and what he will answer concerning my complaint.
2 Then the Lord answered me and said:
Write the vision;
    make it plain on tablets,
    so that a runner may read it.
3 For there is still a vision for the appointed time;
    it speaks of the end, and does not lie.
If it seems to tarry, wait for it;
    it will surely come, it will not delay.
4 Look at the proud!
    Their spirit is not right in them,
    but the righteous live by their faith.
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                Why does evil seem to prevail? If God is the Creator, the Redeemer, the Sustainer, then why do the wicked thrive? These are age-old questions, that have elicited a multitude of answers. Some seem credible and others do not. The big question has to do with God’s responsibility for these matters. After all, if God is all-powerful, as some suggest, then surely God can do something, at least you would expect God to do something if what Scripture says is true, and God is love (1 John 4:7,16). One alternative answer is that God might be mighty, but if love is uncontrolling and non-coercive, then God can’t simply sweep in and overcome the way things are. I find this answer attractive, and yet I also struggle with it. I speak to this dilemma in an essay titled “What Use Is God?” in a volume that responds to Tom Oord’s book The Uncontrolling Love of God.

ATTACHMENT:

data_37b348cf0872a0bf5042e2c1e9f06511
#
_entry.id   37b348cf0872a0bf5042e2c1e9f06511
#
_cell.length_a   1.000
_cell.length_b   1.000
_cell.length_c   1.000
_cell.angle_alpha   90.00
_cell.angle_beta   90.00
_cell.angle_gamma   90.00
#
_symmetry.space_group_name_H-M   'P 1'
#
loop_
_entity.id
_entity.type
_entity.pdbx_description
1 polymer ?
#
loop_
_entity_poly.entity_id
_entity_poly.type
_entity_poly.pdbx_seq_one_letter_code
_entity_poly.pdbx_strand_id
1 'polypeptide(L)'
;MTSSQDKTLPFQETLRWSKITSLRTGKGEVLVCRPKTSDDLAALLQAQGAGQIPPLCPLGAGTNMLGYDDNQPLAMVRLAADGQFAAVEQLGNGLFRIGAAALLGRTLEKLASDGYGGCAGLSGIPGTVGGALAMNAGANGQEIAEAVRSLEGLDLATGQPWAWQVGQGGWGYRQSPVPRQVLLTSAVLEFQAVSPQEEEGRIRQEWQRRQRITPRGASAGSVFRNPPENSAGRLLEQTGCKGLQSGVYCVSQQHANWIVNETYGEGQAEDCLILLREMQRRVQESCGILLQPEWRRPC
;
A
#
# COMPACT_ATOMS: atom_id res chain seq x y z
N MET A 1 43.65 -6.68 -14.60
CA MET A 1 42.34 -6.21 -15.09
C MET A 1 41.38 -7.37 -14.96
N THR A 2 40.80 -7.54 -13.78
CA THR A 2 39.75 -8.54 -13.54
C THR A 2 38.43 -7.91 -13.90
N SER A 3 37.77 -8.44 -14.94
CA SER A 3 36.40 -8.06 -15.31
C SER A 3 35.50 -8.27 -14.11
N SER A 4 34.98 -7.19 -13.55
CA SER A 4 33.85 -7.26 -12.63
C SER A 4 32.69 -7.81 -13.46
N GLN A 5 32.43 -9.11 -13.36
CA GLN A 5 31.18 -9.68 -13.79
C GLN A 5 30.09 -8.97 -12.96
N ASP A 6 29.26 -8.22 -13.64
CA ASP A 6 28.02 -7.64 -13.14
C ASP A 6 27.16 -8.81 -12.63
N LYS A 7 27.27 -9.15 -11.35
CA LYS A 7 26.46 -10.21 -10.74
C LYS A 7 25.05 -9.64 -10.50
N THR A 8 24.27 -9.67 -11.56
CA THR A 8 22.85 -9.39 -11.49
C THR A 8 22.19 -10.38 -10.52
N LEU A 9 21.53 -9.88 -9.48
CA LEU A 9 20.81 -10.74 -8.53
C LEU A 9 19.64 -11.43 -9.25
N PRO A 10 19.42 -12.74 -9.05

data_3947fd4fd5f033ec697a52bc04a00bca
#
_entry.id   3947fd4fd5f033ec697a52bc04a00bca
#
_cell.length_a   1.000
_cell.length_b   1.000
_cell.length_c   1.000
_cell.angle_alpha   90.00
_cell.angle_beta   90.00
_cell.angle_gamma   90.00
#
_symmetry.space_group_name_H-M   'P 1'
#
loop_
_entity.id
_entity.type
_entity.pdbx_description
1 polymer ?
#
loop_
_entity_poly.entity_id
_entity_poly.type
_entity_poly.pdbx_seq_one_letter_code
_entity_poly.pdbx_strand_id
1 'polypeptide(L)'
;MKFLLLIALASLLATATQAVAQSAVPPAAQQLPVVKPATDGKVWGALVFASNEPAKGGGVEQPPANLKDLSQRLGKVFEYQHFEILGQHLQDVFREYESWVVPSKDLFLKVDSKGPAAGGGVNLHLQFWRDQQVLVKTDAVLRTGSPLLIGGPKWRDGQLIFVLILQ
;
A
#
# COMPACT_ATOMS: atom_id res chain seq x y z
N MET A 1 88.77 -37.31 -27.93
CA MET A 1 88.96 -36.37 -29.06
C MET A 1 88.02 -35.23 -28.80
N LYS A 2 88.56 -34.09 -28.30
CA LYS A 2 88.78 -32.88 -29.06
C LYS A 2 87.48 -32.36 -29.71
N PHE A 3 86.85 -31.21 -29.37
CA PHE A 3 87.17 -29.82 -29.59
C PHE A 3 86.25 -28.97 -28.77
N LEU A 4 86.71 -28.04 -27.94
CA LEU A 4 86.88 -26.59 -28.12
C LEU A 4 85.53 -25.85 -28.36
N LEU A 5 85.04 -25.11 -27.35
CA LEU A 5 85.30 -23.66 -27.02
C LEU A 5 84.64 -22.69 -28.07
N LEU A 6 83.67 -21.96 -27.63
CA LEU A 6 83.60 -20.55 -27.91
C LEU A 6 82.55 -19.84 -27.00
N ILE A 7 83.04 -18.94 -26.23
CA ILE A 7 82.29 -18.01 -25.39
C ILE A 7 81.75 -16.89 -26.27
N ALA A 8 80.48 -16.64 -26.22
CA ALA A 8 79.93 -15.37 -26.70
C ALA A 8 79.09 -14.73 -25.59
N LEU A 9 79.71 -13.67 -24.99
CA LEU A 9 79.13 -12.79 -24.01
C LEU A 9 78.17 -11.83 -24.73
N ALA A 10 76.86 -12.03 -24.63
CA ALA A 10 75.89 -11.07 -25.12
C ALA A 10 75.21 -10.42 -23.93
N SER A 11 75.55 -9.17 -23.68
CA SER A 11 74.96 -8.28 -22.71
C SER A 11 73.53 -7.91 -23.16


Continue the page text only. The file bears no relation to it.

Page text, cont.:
Many congregations will be observing All Saints Day on the 21st Sunday after Pentecost. While the first reading for All Saints day comes from Daniel 7, a passage worth exploring, perhaps this is also a passage worth considering on the Sunday following All Saints Day. It does take up the cause of those we call saints, those who are righteous. How do the saints live? Do they not live by faith?
 
The first reading for the 21st Sunday after Pentecost comes from the words of the prophet Habakkuk, who asks the pertinent question: “O Lord, how long shall I cry for help, and you will not listen?” Habakkuk wants to know why violence continues to plague the land and God doesn’t respond.  How come justice never prevails and the wicked surround the righteous? Yes, these are the questions raised down through the ages. If God can do something about the injustices and iniquities of this life, why doesn’t God act? Perhaps Tom Oord is correct, God Can’t. That answer may seem to get God off the hook, but does it? If God cannot prevent evil, then what does it mean for us?